Scenario: I design a REST API where authenticated users can hit the API over TLS. I have to use TLS as the data transmitted over the wire is sensitive. I don't need authorization right now, but I don't want to exlude the possibility. I want to use some kind of API Key(/Secret) method. I would prefer to avoid using OAuth. I have two possible solutions. In both cases, the API key (and secret) would be generated by us.

I. Simple API Key

Include an API key in the HTTP header, I can authenticate the client based on that header. The API key is safe, because of TLS. Replay attacks are not possible, guaranteed also by TLS. Very simple to implement by our clients. As far as I understand TLS, the request cannot be tampered (MAC). All security measures are provided by TLS. The client only adds the API Key HTTP header.

II. HMAC signature with an API secret

The request should include a signature, hashed with the secret, timestamp and the hash of the request payload. Now it cannot be tampered or replayed and the secret is not even transmitted over the wire. Safest, but hard to implement on the client side. (writing client libraries is not an option)

Does the first solution pose any threat and provide sufficient security to my clients (and our API), or I should use the more complicated second one? Also, what are the shortcomings of the first one?


If you're using TLS already, I would lean towards using a secret API key in the header. With an API key you can store that encrypted which protects you in the case of a breach. Make sure your application and server aren't logging the secret key in any form and I would push your client to use long, complex keys. These will be handled by systems not people so there shouldn't be heartburn with having them present a long, complicated key with every request.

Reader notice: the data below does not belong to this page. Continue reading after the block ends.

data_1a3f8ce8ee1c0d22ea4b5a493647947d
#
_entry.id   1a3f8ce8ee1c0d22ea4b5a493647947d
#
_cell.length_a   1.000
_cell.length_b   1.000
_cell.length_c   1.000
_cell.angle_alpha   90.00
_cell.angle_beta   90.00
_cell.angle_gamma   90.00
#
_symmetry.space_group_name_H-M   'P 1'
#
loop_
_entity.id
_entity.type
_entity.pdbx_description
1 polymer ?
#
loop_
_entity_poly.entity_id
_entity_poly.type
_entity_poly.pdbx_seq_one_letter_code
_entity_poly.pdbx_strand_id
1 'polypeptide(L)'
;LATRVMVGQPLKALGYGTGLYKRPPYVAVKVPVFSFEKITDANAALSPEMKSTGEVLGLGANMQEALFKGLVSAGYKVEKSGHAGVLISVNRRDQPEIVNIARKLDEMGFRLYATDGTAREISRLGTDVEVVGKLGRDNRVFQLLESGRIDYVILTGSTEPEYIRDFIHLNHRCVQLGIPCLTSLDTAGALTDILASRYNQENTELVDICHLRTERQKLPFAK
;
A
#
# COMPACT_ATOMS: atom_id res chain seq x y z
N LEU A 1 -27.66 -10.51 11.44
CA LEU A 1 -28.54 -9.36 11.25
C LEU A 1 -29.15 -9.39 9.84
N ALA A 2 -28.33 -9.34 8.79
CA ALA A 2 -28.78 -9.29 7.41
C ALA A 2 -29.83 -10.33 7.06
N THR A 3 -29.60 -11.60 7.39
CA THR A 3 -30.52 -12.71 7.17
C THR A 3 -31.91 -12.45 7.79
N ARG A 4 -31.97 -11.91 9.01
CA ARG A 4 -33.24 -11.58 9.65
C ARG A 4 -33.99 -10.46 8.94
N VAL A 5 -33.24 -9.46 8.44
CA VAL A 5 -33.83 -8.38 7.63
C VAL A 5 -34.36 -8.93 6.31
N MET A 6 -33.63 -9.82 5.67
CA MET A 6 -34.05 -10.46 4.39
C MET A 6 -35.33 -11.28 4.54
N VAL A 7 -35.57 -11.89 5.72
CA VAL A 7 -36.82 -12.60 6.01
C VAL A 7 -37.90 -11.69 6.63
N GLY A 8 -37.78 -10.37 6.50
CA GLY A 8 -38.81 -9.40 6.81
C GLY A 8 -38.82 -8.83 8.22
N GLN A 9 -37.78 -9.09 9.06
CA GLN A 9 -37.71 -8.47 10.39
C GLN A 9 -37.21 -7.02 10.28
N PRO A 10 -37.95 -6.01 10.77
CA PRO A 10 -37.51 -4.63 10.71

The hmac signatures are useful if you want to use an unencrypted channel and accept a little bit or risk. In this case the HMAC provides no benefit and would require you to store the secret in plaintext. In this case, I would consider a secret key to be more secure than a signature.

Performance-wise they are going to be similar.

One other note: Since you are TLS you should take care to make sure your example docs and howtos make it clear how to establish that connection correctly and alarm at certificate mismatches and your client SDK should do that by default.

  • I edited my question for clarity. API keys and secrets are generated by me. As I mentioned it, client SDK is not an option. – gmate Jan 5 '15 at 19:07
  • Updated my answer a little but general idea is the same. HMAC doesn't add any value and creates additional risk. – u2702 Jan 5 '15 at 19:22
  • I'd heavily emphasize the last paragraph. Many, many languages fail to provide a collection of CA keys, and expect the developer to do this or reference one provided in the OS. This isn't often well understood, and developers wind up just turning off the cert verification "to get it to work". – Steve Sether Jan 5 '15 at 19:30

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